It might be a good idea to look at other occasions where someone was sort of “put on the spot” as an important question was asked and an answer was expected.  Pilate, for instance, early in a morning with not much advance time for thought, he asked a question: “What shall I do with Jesus, who is called The Christ?”  The crowd, whipped into a mad, frothing frenzy by “plants” who helped orchestrate the worst answer in history, bellowed out: “Let Him be Crucified!”  Pilate felt the heat, had to decide, and was left with no “wiggle room” and no doubt about who is being asked.

            You know the rest of the story. 

            Important questions.  Not a lot of options available, and time pressing for an answer.  So much at stake.  And there is no less at stake for us when we’re  faced with similar choices.  If we want to “come back” to Christ, and journey with Him, we need for our own sake to know that we love Him.  That we are willing to follow where He leads and do as He commands.   

            As we study the conversation, it seems to me a couple things are worth keeping in mind.  One is the seeming “coincidence” of Jesus posing the essentially same question three times.  You’ll remember Peter had denied Jesus three times. I’m not sure if that’s just a coincidence, or if Jesus attached subtle significance that Peter himself would have recognized right away. If it’s simply a “coincidence,” it’s certainly an interesting one.

            Another thing, which I feel we should keep in mind as we contemplate this conversation, is that the Greek language in which this conversation was recorded has four distinctly different words to express four distinctly different kinds or levels of love or affection. Only two are used here, but the choice of words seems deliberate and accurate to express the point.   When you see the conversation as John records it, Jesus asks His question using one word: the verb form of agape.  “Simon, Do you LOVE ME?  In response, Simon uses the verb form of the Greek word for friend, philos.  “Lord, I like you.  A lot. I might go even so far as to say you’re my very best friend!”

            Do you notice any change in Peter’s attitude at this point?  Where is the impulsive, cocky, self-assured Peter?  Has his “fall” perhaps taught him something about humility?  About his need (and ours) always to trust God to lead us correctly? There is another word for human affection, EROS (from which comes our word “erotic”). It usually connotes physical desire, or something similar to lust. It doesn’t deal exclusively with sexual desire, but it does infer that you love, like, or desire something or someone which makes you look or feel good. Isn’t this basically a selfish kind of affection?  I “like” you for what I can get out of the relationship.  PHILOS (from which we get our word “filial,” meaning “brotherly love.”  Philadelphia (the city of “brotherly Love” comes from a wedding of the words “Philos” and the Greek word for city, “Adelphos.”  That kind of love is one with which we can pretty easily identify.  It’s not exactly suggesting I like or love you unselfishly.  I’m willing to give, but I also expect to get something out of this relationship.  This is the word Peter uses as he replies to Jesus’ questions. “CHARITAS is about as close to “agape” as any human can come. Our word “charity” comes from the Greek word (Karitas), but we’ve worn the English word threadbare.  Most of us cannot help thinking of “charity” as an occasional gathering of stuff we don’t need, or wear any more or is worn out . . .  or out of style.  Plus, we could use a tax deduction.  As we’ve done in many other instances, over time we’ve ground down the sharp edges of some words, worn them out, or distorted their meaning.  “Charitas” is the word the Apostle Paul used in the thirteenth chapter his first letter to the young Church at Corinth.  The verb form for this word isn’t used in this conversation between Jesus and Simon Peter.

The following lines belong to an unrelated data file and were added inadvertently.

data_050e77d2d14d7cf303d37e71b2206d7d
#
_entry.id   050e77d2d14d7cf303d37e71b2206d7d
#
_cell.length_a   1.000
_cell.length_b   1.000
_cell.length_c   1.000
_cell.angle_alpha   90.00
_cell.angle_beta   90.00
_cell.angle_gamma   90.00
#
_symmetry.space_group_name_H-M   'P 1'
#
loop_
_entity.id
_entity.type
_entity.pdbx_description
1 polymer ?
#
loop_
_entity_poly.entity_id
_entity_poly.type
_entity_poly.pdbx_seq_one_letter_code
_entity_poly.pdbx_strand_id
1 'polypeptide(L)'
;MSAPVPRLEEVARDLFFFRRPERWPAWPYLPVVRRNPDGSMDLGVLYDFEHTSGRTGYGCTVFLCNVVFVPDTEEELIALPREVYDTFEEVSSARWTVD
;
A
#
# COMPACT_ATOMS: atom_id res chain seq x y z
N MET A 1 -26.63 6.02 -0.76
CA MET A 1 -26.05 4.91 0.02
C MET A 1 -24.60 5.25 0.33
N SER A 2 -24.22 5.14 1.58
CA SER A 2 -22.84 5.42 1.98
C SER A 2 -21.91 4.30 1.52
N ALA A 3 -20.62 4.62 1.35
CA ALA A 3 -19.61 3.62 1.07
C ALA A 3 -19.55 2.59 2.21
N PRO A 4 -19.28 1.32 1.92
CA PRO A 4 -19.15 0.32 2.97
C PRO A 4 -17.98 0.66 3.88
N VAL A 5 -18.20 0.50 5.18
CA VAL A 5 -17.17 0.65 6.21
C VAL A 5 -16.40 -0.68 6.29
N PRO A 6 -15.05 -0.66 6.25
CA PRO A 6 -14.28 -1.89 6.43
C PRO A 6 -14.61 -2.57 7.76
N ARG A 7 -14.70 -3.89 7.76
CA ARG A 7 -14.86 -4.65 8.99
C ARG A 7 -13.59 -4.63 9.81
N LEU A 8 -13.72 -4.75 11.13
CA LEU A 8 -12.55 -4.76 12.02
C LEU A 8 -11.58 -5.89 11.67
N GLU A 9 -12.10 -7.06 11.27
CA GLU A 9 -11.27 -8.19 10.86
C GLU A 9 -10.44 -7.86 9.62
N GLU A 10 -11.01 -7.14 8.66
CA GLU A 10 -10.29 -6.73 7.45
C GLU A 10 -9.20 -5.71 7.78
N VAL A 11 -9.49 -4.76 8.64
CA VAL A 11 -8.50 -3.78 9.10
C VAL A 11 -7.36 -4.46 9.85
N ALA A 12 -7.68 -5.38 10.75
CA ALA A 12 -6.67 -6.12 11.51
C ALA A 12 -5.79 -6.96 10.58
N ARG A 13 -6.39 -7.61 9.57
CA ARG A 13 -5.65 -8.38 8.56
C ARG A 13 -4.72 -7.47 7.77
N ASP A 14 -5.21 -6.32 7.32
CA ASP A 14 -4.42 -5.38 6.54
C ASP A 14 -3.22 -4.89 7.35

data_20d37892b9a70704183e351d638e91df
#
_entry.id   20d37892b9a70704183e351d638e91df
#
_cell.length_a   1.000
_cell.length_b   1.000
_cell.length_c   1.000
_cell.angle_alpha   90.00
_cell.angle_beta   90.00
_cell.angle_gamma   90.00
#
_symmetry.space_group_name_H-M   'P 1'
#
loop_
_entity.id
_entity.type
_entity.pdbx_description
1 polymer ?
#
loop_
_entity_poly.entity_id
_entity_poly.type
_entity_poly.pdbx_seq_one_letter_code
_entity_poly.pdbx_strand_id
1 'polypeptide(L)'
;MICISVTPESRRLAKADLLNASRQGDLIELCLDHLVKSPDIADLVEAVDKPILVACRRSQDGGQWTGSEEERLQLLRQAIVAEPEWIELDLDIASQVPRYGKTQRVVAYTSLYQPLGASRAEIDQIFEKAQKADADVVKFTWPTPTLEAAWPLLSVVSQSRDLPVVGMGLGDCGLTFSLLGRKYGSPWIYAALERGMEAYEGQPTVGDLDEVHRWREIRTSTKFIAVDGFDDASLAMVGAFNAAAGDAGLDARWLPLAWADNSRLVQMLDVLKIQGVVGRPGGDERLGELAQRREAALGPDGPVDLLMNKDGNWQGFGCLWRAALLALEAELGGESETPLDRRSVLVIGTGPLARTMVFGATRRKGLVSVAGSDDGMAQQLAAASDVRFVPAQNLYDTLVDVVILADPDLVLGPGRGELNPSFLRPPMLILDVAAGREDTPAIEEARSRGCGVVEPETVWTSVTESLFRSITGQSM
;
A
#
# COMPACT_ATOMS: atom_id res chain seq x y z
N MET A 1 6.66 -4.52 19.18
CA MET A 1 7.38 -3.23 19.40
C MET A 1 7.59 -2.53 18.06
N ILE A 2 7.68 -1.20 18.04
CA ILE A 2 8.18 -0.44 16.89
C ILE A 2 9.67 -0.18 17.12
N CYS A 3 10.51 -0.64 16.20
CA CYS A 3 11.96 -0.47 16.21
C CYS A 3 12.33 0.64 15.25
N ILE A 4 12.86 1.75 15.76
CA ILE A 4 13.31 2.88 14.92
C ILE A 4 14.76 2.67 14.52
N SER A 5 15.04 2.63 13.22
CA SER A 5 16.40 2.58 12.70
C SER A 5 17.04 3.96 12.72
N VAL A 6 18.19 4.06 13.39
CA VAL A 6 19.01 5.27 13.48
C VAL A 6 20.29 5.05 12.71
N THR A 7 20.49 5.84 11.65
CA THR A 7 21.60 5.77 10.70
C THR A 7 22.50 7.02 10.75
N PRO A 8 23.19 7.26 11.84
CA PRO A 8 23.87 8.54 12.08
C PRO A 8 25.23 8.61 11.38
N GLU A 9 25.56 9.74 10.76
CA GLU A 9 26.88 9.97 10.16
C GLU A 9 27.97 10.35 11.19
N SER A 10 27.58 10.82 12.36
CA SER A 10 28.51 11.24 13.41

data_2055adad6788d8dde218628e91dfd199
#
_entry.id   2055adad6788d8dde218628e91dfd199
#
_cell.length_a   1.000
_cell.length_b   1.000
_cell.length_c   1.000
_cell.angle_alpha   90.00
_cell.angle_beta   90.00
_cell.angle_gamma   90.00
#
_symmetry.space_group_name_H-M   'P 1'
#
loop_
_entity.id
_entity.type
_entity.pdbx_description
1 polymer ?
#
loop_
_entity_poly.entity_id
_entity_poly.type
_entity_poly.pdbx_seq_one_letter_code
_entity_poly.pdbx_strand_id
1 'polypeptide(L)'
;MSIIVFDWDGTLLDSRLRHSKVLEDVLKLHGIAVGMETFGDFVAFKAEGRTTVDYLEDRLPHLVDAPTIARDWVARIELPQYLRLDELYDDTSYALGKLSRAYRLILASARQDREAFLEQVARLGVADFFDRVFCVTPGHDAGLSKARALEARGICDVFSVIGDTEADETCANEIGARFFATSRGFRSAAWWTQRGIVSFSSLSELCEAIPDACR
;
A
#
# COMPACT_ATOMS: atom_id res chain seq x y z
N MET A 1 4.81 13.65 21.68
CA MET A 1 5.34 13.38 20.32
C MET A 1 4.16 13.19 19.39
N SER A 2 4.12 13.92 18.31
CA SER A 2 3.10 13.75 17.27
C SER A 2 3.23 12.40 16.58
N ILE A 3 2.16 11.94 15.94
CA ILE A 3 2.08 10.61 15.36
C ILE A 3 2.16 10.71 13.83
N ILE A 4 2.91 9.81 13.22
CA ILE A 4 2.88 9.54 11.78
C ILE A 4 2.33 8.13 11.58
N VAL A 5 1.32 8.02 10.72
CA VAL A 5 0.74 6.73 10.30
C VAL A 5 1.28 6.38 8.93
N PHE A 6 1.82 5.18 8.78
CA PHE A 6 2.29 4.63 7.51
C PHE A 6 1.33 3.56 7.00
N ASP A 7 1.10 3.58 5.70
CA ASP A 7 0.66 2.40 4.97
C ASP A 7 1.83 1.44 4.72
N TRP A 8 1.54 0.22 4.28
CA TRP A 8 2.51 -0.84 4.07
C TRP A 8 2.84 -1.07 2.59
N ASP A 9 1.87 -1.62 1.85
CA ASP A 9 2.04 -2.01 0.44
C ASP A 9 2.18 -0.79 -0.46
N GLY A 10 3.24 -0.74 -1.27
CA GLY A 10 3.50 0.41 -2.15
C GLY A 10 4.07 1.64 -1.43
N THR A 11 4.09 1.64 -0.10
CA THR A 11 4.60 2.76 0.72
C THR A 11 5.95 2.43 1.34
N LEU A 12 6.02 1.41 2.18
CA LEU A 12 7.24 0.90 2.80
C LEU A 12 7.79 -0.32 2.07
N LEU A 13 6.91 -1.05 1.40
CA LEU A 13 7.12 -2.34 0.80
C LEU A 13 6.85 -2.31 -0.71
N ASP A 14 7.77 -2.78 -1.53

“Simon, son of Jonah, do you love Me more than these?”  The word Jesus uses here is from agapao. “Agape.”  It is the kind love that is selfless.  No ulterior motives are beneath the surface; not even a response is demanded.    No conditions are attached.  I love you without a qualifying clause that asks: “what’s in it for me?”  When the word “agapo,” is used it usually means: “I love you the way God loves a sinner.  I love you in a way you can never, ever deserve.”  It seems to me that we can’t even respond correctly to God’s affection unless He enables that.  In my opinion, you and I can only love others as God enables us to do so.  “We love Him because He first loved us” doesn’t simply mean He loved us first.  It means we do not initiate the love, but can only respond to it.  Until we see ourselves as loved by God, and forgiven, I believe we cannot love any other as we ought.  We’ll make promises we cannot keep and perhaps have no intention of even trying.   We’ll always be expecting and demanding of others something they are unable to give . . . or something we do not really deserve or have no right to expect.   God takes the initiative.  We can only respond as He does that.  We can love Him, but we cannot love Him first.